It is the first day of summer and a sticky 90 degrees. As I look at what I’ve learned over the years I thought we would start a series of summer reminders by looking at some old Newsletters and making sure we keep you folks up to date on subjects that never get old. Now let’s look back to 2007 and look at best practices.

Are you at your best?

As we look at modernizing our best practices please remember “repeatable best practices” is the best way to save money. Please refer to one of our customers who increased their margin % by repeating their best practices.

Working with Best Business Practices

"Best Practice is a management idea which asserts that there is a technique, method, process, activity, incentive or reward that is more effective at delivering a particular outcome than any other technique, method, process, etc. The idea is that with proper processes, checks, and testing, a desired outcome can be delivered with fewer problems and unforeseen complications. Best practices can also be defined as the most efficient (least amount of effort) and effective (best results) way of accomplishing a task, based on repeatable procedures that have proven themselves over time for large numbers of people." – Wikipedia

The idea of a Best Practice is simple, that there should be one best way to do one thing.
The idea of Best Business Practices is not so simple, as there is never a time in your business when you are only doing one thing.

What are Best Business Practices?

When we talk about Best Business Practices what we are doing is comparing your real world resources of people, processes and tools, to an ideal world where you have unlimited resources. A successful implementation of Best Business Practices involves finding the most beneficial balance between the ideal, your resources, and the unique qualities of your company. This balance point will become the Best Business Practices for your company.

How much will Best Business Practices Save?

This varies quite a bit from company to company. Our Thinking Inside the Box this week reviews some of the Best Practice Savings we've discussed in the past and how much they can individually save a company. Take a look and add up the ones that might fit into your business. Overall the average food distributor stands to save from 20-25% of the total operating costs by working towards Best Business Practices. Intense Best Business Practice plans like Six Sigma, TPS, and Lean Manufacturing can quote higher figures of 35-45% according to Thomas Pyzdek of The Six Sigma Handbook.

Why Doesn't Everyone Use All Best Practices?

In all of us we have a practical (logical) mind and a reactionary (emotional) mind. The logical mind provides us our options, but the emotions are what really drives our behavior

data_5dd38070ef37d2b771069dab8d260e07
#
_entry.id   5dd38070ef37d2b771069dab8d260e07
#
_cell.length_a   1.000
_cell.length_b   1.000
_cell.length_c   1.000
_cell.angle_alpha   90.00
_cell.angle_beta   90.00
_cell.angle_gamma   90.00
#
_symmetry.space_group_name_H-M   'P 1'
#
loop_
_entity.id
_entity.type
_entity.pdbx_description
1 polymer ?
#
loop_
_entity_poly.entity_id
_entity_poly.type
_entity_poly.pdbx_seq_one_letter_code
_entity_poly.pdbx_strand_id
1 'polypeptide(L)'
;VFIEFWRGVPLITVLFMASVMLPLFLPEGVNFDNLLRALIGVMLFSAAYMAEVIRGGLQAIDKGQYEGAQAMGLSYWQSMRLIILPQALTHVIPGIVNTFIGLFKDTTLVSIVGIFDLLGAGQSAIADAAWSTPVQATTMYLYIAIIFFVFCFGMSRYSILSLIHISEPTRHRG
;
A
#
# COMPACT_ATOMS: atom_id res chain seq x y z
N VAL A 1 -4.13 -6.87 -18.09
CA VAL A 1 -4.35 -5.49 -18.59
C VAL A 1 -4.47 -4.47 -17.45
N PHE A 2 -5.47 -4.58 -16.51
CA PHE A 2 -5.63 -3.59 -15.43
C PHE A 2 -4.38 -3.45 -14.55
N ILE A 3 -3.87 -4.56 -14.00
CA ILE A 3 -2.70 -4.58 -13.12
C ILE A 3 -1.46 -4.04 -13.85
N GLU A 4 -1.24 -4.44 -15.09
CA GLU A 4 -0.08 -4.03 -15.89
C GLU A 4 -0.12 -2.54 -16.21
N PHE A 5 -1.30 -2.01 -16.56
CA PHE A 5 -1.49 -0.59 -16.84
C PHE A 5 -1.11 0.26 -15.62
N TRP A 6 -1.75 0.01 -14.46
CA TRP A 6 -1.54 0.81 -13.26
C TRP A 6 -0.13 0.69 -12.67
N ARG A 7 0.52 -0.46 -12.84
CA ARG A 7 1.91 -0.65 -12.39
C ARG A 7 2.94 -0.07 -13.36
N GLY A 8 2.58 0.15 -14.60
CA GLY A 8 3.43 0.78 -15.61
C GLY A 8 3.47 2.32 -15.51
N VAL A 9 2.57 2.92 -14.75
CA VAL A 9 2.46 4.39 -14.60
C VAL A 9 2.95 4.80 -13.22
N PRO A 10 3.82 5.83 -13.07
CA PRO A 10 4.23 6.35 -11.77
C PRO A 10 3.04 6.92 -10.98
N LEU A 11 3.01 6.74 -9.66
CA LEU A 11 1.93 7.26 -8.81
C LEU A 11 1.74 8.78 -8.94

Here are some of the practical (Logical) reason companies give for not using Best Business Practices: No Budget, No Time, Lack of Knowledge, Wrong Personnel, Missing Technology, Lack of Training...

Here is the real (Emotional) reason:

It is uncomfortable to change.

In order to implement Best Business Practices you need to admit that you may be wrong, you need to evaluate what you are doing honestly, and you need to be willing to risk change. It is said that change comes when people are uncomfortable. You can wait until your business performance makes you so uncomfortable that you are forced to change, or you can work outside your comfort zone to grow your business and make it more profitable.

Thinking inside the box:

Best Practices Review

Reducing Shrink - Recover nearly 1% of your total revenues currently lost to shrink as profit.

Efficient Pallet Use - Save up to 80% of pallet costs and tons of waste each year.

Accurate Inventory Counts - Find between 4% to 7% of inventory value that average companies "lose."

Prevent Shipping Chargebacks - On average 2% to 10% of revenue generated from a customer is lost to chargebacks, learn to keep the money you earn.

Automate Order Entry - Increase the profitability of each sale by 4%

Clear out Dead Inventory - Recover a portion of the 110% cost of holding each piece of dead inventory.

Accurate Order Fulfillment - Turn 5% to 7% of total sales from cost to profit.




Issue 640 - Everything Cycles.

Transformation and disruption was a topic in an article in the Sunday Philadelphia Inquirer. I read about the demise of Sears & Roebuck titled The Big Stumble. They believed they had no competitors. The New York Times dubbed them "The Amazon of the gilded age." Those of us in the baby boom generation remember Sears.  As a young boy I remember thumbing through the catalog, dreaming of what I could buy if I had the money.

Read more ...